As is the way with opening nights in London's West End, Fever Pitch dragged out a liberal seasoning of celebrities. On this occasion, they were football fan celebrities. The comedian Rory McGrath was there, wearing an Arsenal change shirt, chummily putting his arm round David Dein, Arsenal's chief executive.
Nick Hancock was there, escaping from Room 101, and delighted that his team, Stoke, had a name check in the first minute. Angus Deayton was there, too, less happy that the first half finished with a crowing, gloating, salivating description of the 1979 Cup Final in which his favourites, Manchester United, were done over in the last minute by Alan Sunderland: "unsavoury" was the word that sprung to Deayton's mind at that memory.
George Graham, however, was the last person you expected. The play's producers obviously didn't expect him to turn up, otherwise they would not have mounted a giant portrait of him on the stage, an image so inaccurate it was positively insulting. But there he was, out on the town. A man with all his problems showing no inclination to hide.
In fact, hide was the last thing he could do in the theatre. An army of photographers waited for him in the foyer. Worse, he had been given a spot right in the middle of the auditorium, as if some sadistic Spurs fan had been in charge of the seating arrangements. He was, as it were, the centre of attention.
Beside him sat a small blonde woman and a totally bald man. There was some speculation in the cheap seats as to who this man was. Alan Sunderland was one guess, after a final perm that went hideously wrong, or Charlie George desperate to prove his manliness after all those "looks like a woman and wears a bra" chants. It was, it turned out, neither.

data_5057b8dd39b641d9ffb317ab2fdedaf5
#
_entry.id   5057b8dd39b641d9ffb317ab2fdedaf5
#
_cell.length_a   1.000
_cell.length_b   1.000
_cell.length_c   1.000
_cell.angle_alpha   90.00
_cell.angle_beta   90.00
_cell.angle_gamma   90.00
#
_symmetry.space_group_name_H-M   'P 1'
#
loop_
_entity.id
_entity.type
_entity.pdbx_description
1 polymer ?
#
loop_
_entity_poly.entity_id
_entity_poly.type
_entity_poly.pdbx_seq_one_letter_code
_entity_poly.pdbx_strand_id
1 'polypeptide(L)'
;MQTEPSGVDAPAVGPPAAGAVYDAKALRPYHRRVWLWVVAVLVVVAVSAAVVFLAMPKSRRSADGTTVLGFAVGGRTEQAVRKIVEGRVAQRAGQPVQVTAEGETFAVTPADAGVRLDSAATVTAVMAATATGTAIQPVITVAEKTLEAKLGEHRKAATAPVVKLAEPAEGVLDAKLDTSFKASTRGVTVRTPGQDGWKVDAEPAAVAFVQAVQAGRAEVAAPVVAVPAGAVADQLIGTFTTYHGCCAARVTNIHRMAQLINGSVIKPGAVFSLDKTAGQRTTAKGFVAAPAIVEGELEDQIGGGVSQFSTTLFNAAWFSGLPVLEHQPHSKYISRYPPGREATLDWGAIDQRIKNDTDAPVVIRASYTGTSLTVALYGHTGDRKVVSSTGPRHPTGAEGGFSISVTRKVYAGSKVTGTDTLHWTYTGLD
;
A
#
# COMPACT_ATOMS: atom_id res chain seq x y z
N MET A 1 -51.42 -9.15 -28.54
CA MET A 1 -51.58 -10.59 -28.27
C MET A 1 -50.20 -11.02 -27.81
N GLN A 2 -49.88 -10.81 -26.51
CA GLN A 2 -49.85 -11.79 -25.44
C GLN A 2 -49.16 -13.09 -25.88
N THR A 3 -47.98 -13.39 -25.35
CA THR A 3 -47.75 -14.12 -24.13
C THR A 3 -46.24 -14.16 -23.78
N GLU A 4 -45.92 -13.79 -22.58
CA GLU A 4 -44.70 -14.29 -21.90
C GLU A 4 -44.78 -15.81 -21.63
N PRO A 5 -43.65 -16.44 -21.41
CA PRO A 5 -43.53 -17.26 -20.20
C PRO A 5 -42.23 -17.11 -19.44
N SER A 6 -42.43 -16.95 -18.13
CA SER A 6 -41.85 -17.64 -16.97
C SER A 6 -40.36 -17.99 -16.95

That, though. was incidental. What we all wanted to know was what Graham himself, in his camel coat and Savile Row threads, thought of the show. It was an odd sensation, watching the action on the stage and then checking to see his reaction. Everyone in the theatre was at it. Particularly as some of the lines were extremely adjacent to his Highbury home.
"Entertainment as pain," said the Hornby character at one point, remembering his first visit to the North Bank. "Exactly what I had been looking for."
"Until Arsenal sort themselves out," the Hornby-alike yelled later, "then neither can I."
As we looked for hints, George remained inscrutable, staring straight ahead. Those of us behind him could read little from the back of his head. All that was revealed from that vantage point is that he has a significant bald patch, which he tries to disguise by a bit of judicious brushing: a hair-dressing patch-up job equivalent to the signing of Chris Kiwomya.
Those to Graham's side, however, report that he seemed to enjoy himself, chortling and applauding vigorously; a lot more, certainly, than he did on Wednesday night.
Ah, Millwall. The play's producers spared Graham nothing on that front.
Skilfully writing on the hoof, they had inserted a line which the Hornby character yelled as if in the crowd on that fateful evening: "For fuck's sake, Campbell, we're only playing Millwall."
Graham seemed less cheery about that one. But, as he left the theatre into an electric storm of photographers' flashes and a torrent of portentous headlines the next morning, the Arsenal manager could take some comfort from the play's last line: "I'm doomed to live a life of disappointments. I relish the misery football provides. When Arsenal are good it feels uncomfortable."
At least, then, someone is getting something out of his team's performances at the moment.Reuse content